Serifs are still in use. Modern serifs tend to be thicker, more like slab serifs, or ones that have a vintage feel because VINTAGE IS IN. But these are not your grandparents' serif typefaces:

Vitesse by Hoefler & Frere-Jones

Archer by Hoefler & Frere-Jones

Alda by Emigre


Hera by Lucas Sharp

Serifs are a great addition to any design. You just have to know how to use them.

Monday, July 25, 2011

LOVE: Cheese

I have had dairy on the brain lately. This time I am all about CHEESE. Next to Ice Cream, cheese is my favorite kind of dairy. Cheese come a variety of flavors and textures, and most are delicious. And I am definitely not talking about your shredded cheese in a zipped up bag. Specialty cheese call for a specialty label. Whether that is the in the care of illustration, type or the label process, using these techniques help consumers know that this cheese is something special.
Divine Dairy redesign by Frank Aloi is really want inspired my new obsession with all things dairy label. A hint of vintage yet modern has made me salivate for these Australian cheeses. With most cheese labels coming in hues of tan, brown, orange, and blue I love the refreshing pop of vibrant magenta, orange, blue, red, and green. The traditional circle found on many cheese labels is still present but it's been given a new twist.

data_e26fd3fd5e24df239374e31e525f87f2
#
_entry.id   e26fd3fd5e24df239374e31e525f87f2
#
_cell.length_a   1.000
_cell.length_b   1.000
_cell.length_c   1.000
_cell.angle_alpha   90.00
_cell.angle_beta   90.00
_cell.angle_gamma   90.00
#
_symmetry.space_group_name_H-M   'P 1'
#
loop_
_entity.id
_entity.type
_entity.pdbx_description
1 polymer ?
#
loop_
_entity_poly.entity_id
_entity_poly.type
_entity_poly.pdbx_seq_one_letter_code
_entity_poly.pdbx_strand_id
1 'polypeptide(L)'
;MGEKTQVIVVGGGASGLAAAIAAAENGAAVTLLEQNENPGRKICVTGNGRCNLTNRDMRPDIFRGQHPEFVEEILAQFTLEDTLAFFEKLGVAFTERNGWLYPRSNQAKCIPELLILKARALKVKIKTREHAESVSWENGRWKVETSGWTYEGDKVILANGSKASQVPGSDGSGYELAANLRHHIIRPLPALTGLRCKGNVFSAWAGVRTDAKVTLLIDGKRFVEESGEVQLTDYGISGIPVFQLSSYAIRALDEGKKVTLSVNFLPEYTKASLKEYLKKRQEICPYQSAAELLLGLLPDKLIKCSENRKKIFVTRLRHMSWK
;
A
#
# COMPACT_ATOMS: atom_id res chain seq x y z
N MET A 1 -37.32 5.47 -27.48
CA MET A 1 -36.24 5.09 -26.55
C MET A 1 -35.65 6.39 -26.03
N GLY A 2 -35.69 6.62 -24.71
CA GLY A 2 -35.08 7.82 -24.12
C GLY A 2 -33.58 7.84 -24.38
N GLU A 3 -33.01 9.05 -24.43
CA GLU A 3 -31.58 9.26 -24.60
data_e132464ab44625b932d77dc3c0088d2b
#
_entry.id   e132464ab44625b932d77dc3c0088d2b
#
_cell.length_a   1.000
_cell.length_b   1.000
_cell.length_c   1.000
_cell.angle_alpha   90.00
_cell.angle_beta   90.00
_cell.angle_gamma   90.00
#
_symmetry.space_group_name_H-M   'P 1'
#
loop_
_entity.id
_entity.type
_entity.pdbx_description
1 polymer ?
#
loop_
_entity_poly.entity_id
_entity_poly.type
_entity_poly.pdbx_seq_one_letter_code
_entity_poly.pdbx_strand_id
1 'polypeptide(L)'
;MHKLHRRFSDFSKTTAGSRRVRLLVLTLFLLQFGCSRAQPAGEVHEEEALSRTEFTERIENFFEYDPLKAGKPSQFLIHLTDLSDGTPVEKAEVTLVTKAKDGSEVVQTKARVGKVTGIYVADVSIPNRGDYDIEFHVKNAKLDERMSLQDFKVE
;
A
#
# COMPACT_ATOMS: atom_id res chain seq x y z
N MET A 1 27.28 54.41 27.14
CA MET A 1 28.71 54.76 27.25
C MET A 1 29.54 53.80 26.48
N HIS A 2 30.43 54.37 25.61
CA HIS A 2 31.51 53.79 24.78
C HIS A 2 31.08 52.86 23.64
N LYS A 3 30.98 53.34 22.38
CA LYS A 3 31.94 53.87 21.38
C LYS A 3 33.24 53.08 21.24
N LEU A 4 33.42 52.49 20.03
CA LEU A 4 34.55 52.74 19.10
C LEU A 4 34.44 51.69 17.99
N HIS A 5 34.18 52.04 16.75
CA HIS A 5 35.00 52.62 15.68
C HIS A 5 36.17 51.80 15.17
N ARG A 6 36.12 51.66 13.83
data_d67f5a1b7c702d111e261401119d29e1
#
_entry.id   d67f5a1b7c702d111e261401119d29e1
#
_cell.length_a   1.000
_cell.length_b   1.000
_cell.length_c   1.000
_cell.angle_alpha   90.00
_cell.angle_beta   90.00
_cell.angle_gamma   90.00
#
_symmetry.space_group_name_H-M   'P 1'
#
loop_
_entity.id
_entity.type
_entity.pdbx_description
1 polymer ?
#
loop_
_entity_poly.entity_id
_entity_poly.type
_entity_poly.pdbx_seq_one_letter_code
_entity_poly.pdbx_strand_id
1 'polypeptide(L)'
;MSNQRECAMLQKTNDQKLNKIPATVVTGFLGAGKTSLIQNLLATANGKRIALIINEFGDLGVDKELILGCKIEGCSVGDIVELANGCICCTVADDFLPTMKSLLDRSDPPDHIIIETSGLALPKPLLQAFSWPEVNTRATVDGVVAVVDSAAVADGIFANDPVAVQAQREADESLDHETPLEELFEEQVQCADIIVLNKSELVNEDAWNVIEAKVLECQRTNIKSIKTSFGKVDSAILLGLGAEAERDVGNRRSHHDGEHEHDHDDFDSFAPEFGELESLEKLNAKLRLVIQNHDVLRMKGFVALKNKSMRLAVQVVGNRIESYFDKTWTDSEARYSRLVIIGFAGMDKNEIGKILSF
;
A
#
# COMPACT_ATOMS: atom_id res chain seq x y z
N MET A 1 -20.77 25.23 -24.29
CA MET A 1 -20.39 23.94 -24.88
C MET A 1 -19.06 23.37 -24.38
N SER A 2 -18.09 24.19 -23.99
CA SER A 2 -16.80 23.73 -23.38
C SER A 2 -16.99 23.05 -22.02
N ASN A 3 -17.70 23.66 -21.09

Adir Dairy in the Upper Galilee region.

I have to give a shout out for Shatto Milk Company. The designers were from SHS a Wichita/Kansas City Company. I love their simplified approach to their product. Small circular labels, so that you know that CHEESE is the hero of this story. The color palette is pleasing and sophisticated.
Carriage Bistro by Tim McLaughlin

Sartori Cheese from Plymouth, Wisconsin. Somehow in my dad's off route adventures we have never been out to visit this cheese factory.  They have a variety of designs for their different levels of artisan cheese: classic, limited, and reserved. Personally I love the classic version best, but to each his own.
Nezinscot Farm

Cheese has typically included location that cheese was produced, but this Waitrose Cheese was the first to include county of origin in their design. 

Sunday, July 24, 2011

My Wish List

I am going to be a bit superficial today, and mention some beautiful things that I want, and are yet unattainable.


I found this DIY iPhone case while scouring the web. I would buy it for myself, if I had an iphone. 

 I love melon soda, too bad this is only sold in Japan. I could use a nice cool bottle of this in my fridge.

Ritter Sport Strawberry Rhubarb was a limited edition flavor during the 2006 World Cup held in Germany. A friend brought one back for me, but it wasn't enough I have looked around hopefully ever since. It would be worth the trip to Germany if I could guarantee that it would be there.

I have lots of large sheets of paper, posters, and art projects being stored underneath my bed. It is the largest flat area I have available to them, where they won't be stepped on. I would like some files to safely store my art projects, paper, and my Paper Source Japanese Papers.